As the database’s design and functionality took shape, the Caucus and the Cuatro worked through the knotty documentation process.

At the start of the program, Caucus members recorded their scouting experiences using a Google form. But as the year went on, writing formal reports became an administrative burden. There were concerns that the time-consuming activity fell outside the Caucus’ weekly 10-hour commitment. Some Caucus members also expressed that a writing-heavy evaluation process was inaccessible and at odds with the initiative’s stated interest in “decentering the written word,” as people process and convey information in a variety of ways, including but not exclusively through writing.

The Cuatro and the Caucus both desired an efficient but accommodating system to record essential information, respect time, and foreground accessibility while recognizing the existing bandwidth strains on both parties. Mansoor proposed rotating live note-taking during the biweekly meetings: as Caucus members pitched artists or shared reflections, another member would capture the information. This allowed the Caucus to equitably share documentation responsibilities and reduce their report-writing time outside of meetings.

***VII. First Year Learnings

  1. This Is a Long Game
    A massive component of institutional artistic planning is building long-term relationships. Season planning can feel like a sprint, but it’s really a marathon, nurturing collaborations that may take years to bloom. The Artistic Caucus created a space adjacent to but separate from the annual mad dash to season announcement, focusing instead on planting seeds for the future. The program’s impact was about creating possibility and creative longevity, brokering introductions with a veritable trove of under-the-radar artists across the country. It reframed season planning as its own valuable generative process.
     
  2. Disruption via Expansion
    Creating a new avenue for independent artists to pitch projects expanded each theatre’s relational circles. Bypassing agents and the usual pipeline of New York and festival exports diversified the range of work under consideration. The program was also an experiment in creating ongoing, paid work for freelance artists at institutions. Several Caucus members noted the compensation was a boon for their finances and artistry, alleviating stress over living expenses and enabling their creative work. And while the crux of Caucus activities revolved around advocacy and deep-thinking, the program allowed these artists to build their own individual relationships with the theatres as artists. (One artistic director commented, near the end of the program, that they were ready to work more deeply with each Caucus member and that these connections were the initiative’s greatest success.)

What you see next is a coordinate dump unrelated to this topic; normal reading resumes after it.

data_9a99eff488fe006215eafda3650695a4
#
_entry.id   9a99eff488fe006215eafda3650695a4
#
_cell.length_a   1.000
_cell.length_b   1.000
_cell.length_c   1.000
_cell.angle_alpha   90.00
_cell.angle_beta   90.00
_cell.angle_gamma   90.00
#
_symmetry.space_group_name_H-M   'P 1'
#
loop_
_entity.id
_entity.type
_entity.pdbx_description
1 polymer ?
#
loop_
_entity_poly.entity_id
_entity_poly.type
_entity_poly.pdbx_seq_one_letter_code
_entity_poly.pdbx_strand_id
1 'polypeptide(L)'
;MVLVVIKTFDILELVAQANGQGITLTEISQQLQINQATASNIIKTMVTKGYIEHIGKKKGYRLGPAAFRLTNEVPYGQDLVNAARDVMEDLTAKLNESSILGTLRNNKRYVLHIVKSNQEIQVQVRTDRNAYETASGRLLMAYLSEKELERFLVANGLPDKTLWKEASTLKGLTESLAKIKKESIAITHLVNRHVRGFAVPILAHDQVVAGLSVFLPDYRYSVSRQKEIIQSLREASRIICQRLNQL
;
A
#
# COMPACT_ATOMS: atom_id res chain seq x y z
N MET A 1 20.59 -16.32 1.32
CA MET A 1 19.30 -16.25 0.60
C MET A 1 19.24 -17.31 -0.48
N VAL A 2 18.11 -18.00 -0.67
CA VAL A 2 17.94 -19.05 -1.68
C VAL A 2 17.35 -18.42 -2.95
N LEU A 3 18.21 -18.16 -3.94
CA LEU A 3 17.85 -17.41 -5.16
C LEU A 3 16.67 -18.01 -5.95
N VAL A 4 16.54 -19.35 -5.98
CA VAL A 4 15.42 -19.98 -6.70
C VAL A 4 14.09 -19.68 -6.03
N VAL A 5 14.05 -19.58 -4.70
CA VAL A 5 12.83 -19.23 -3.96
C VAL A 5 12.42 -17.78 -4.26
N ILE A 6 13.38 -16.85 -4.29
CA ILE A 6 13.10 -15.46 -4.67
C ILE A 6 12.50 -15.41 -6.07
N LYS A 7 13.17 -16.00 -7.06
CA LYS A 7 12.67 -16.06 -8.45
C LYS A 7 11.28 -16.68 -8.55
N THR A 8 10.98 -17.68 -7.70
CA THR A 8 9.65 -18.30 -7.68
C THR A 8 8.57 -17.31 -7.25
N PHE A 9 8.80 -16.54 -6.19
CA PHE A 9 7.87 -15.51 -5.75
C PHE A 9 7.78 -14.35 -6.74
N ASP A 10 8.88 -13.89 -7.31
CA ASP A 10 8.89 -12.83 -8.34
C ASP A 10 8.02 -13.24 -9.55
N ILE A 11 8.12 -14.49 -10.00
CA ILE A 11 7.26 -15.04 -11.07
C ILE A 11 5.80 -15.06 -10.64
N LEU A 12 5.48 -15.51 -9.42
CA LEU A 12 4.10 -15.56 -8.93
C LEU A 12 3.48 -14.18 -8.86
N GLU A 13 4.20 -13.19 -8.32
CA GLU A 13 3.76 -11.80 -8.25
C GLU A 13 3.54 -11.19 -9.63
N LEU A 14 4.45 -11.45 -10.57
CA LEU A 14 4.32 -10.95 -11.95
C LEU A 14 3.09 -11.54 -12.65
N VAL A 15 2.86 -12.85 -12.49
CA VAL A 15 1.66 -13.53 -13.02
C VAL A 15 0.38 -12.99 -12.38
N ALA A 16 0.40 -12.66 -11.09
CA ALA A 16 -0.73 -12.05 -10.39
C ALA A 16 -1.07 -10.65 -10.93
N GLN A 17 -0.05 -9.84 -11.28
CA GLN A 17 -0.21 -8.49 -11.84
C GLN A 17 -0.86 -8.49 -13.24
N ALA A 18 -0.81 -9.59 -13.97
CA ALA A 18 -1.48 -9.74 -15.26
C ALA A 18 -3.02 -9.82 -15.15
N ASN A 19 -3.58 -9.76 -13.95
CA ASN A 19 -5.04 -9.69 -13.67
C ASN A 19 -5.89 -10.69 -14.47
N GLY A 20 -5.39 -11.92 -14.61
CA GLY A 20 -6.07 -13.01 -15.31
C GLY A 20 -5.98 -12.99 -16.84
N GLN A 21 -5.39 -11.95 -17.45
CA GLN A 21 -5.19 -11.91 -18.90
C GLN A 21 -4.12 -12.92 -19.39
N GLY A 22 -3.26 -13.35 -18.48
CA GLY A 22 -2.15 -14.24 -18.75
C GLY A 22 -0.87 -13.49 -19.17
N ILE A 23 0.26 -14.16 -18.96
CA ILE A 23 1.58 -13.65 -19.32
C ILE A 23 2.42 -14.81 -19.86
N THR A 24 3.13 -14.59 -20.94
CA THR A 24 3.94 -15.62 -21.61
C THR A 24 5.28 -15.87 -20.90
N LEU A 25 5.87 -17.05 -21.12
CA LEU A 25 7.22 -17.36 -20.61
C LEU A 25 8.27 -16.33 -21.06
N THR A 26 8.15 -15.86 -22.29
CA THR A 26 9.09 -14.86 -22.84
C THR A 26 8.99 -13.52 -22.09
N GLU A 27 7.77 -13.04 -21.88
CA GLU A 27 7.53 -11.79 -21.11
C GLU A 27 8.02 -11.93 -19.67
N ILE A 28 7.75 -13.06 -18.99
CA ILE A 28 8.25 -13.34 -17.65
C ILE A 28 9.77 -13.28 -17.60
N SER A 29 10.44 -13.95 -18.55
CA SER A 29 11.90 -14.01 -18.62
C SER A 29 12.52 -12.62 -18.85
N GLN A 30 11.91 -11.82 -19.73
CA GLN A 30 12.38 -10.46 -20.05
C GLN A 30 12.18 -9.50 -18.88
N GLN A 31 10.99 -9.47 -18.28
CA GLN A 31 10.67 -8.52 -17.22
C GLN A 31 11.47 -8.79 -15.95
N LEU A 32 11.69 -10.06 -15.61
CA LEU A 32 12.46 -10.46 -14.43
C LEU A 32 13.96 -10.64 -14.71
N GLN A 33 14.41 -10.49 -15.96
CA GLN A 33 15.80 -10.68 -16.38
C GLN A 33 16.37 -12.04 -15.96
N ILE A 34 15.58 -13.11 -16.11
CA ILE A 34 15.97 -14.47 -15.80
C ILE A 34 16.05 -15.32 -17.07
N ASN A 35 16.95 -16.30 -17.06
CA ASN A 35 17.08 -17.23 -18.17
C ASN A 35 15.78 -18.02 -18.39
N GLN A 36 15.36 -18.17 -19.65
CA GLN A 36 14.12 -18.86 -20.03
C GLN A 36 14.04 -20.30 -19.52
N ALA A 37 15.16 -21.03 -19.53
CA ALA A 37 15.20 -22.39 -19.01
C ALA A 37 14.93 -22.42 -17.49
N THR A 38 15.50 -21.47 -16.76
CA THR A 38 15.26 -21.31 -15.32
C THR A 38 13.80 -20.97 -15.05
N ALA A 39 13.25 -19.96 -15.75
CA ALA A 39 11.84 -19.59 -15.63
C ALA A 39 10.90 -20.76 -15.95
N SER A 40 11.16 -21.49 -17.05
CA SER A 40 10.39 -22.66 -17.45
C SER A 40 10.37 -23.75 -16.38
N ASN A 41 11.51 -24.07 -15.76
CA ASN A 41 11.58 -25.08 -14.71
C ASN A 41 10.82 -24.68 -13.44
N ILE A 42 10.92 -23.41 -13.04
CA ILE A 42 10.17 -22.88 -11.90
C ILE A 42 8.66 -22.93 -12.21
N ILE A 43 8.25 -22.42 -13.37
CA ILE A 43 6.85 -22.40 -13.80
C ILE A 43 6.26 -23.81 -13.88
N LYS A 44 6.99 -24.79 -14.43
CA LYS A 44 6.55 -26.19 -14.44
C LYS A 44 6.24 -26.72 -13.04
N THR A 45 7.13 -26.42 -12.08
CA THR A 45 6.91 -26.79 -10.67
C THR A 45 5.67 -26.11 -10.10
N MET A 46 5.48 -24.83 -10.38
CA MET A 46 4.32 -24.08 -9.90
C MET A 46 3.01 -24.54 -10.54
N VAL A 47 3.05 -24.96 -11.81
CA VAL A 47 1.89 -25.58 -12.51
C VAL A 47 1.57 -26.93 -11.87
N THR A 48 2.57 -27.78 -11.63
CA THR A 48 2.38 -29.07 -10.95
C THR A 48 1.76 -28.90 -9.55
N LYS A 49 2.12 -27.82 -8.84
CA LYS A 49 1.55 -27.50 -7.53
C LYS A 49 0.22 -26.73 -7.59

The program purposefully centered the artists’ experience, but the theatres needed time to identify and articulate their goals for the Caucus in terms of duties and deliverables.

3. Bandwidth Struggle Is Real

Creating, managing, and participating in the Artistic Caucus was a labor-intensive process. All parties often remarked they were “building the plane as they were flying it,” which required additional agility.

The combination of onboarding, constant agenda planning and goal-setting, and the flexibility needed to rework policies, required significant investment from the Cuatro. They acknowledged that setting expectations early, especially around administrative responsibilities, was necessary for future Caucus iterations. There were also several components of the program—the database training and incorporation, integrating script reading into the Caucus’ work—that weren’t activated due to scheduling and bandwidth.